During the interview, Erdoğan said Turkey has assisted 140 countries with medical equipment throughout the pandemic.
"In addition to our own hospitals, Turkish-made ventilators have been used on many continents, and from Brazil to Somalia,
"Our 17 drug development projects, including eight vaccines, are ongoing," he added.
Referring to Turkey's success in managing the pandemic, he said the country would become a major center for health tourism.
On recent plans by Israel to annex about 30% of the West Bank, Erdoğan criticized the international community's "silence" on injustices committed by Tel Aviv in Palestine.
"Israel's announcement of the annexation plan of Palestinian settlements in the West Bank and Jordan Valley is a new step in the policy of occupation and persecution," he said.
"Although all the lands belonged to Palestine in 1947, Palestine has shrunk and Israel has got bigger over the years. With the invasion of Jerusalem in 1967, a new phase began. Today, unfortunately, there is no longer a place called Palestine on the map. Almost all of Palestine's lands have been swallowed by Israel. Now, Israel wants to occupy the remaining land. The annexation plan aims for this goal."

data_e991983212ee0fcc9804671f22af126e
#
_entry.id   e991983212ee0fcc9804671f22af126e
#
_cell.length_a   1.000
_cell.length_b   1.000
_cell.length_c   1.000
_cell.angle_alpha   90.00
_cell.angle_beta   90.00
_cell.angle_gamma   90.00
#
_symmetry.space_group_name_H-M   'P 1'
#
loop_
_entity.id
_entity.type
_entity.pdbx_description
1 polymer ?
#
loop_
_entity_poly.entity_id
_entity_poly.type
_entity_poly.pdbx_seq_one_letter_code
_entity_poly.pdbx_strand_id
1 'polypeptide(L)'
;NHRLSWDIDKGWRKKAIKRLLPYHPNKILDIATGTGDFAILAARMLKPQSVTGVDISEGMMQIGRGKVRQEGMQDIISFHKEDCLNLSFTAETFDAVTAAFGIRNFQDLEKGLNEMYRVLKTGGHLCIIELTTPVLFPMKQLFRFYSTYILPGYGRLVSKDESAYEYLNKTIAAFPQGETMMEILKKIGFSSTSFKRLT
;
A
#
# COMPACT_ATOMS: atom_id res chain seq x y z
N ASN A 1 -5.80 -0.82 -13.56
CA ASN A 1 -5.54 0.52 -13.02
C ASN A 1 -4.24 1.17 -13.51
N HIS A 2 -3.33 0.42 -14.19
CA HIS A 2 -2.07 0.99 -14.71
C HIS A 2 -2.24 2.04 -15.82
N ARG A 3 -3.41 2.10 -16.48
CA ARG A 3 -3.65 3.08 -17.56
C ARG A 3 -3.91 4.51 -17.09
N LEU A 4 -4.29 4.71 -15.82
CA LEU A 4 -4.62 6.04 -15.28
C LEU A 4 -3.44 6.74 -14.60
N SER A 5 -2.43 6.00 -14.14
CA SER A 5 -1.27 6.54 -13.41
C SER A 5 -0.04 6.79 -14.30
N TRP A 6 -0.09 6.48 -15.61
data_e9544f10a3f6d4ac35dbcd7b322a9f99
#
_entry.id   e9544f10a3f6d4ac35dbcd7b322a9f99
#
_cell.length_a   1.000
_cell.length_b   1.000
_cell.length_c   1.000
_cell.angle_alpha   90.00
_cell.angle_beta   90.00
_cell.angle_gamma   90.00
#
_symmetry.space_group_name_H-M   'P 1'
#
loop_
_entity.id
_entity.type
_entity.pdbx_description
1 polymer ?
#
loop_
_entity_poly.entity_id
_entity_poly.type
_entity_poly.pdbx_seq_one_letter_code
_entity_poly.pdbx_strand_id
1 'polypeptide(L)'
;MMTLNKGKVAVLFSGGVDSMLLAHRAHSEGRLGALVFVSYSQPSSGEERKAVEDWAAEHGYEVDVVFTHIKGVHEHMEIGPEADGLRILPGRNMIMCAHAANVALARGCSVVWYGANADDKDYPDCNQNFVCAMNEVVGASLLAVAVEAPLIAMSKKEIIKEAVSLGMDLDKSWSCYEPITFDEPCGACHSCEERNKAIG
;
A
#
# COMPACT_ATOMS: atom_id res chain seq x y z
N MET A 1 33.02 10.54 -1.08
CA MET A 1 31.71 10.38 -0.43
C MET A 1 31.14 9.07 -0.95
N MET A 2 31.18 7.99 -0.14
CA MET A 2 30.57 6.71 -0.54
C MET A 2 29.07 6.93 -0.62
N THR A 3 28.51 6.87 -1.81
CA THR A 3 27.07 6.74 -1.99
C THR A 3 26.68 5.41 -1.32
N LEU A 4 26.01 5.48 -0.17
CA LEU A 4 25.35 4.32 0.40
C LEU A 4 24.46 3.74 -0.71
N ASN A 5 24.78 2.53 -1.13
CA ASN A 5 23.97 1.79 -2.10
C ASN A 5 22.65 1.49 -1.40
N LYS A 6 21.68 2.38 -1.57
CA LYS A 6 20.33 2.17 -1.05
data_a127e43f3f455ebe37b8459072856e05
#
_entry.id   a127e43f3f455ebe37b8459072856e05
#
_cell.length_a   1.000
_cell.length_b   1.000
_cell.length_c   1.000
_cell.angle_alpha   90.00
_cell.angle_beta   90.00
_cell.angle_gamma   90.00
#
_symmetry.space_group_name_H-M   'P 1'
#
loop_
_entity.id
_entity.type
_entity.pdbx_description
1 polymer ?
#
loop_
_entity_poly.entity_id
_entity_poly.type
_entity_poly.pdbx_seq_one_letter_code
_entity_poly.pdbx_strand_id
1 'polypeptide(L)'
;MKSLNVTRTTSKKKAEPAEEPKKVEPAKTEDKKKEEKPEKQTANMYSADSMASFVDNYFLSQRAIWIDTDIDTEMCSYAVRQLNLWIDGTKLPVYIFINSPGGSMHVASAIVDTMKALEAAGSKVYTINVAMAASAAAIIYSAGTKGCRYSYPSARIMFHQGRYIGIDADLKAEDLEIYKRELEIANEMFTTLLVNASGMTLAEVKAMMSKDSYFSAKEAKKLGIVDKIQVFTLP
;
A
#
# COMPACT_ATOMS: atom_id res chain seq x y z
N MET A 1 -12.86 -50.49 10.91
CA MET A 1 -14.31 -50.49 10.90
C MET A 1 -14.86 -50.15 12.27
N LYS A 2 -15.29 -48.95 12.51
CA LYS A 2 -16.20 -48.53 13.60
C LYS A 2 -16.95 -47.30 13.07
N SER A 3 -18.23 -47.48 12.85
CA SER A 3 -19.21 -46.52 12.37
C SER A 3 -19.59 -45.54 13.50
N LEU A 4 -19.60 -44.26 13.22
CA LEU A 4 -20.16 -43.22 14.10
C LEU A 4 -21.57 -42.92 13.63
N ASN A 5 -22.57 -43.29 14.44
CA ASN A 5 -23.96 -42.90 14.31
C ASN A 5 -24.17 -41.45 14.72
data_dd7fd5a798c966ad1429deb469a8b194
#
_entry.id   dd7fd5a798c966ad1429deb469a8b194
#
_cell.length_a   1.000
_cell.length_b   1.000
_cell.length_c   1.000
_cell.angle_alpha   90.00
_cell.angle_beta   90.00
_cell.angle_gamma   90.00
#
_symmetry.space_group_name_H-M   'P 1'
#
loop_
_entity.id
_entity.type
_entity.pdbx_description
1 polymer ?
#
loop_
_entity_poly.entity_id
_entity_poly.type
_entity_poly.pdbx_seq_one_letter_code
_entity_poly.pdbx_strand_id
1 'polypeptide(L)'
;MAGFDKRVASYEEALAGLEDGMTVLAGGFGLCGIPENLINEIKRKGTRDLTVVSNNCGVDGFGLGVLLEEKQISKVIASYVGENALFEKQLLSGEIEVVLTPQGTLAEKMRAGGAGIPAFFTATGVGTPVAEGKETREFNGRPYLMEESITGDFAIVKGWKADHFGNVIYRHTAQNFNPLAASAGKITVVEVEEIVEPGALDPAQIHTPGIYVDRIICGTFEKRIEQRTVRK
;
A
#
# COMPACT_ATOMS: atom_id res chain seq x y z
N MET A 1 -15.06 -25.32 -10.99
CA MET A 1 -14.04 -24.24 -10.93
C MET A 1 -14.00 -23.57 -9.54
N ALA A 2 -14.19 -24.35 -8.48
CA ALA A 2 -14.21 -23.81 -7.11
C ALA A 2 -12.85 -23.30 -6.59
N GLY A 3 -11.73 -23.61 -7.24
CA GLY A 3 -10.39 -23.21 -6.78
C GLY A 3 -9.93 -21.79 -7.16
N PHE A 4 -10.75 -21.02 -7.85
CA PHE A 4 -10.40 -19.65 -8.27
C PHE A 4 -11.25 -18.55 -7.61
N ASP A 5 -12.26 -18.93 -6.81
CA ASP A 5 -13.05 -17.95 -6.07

Erdoğan urged the world to stop Israel's "lawless steps," stressing that Muslims had no prejudice or hostility towards Jewish and Israeli people.
"What we oppose is the Israeli government's invasive and unlawful policies."
Israel declared earlier this month that it had postponed its plans to annex parts of the West Bank, but that it would "certainly happen in July."
Palestinian officials have threatened to abolish bilateral agreements with Israel if it goes ahead with annexation, which would further undermine a two-state solution.
Turkey and much of the international community do not recognize Israel's sovereignty over the territories it has occupied since 1967.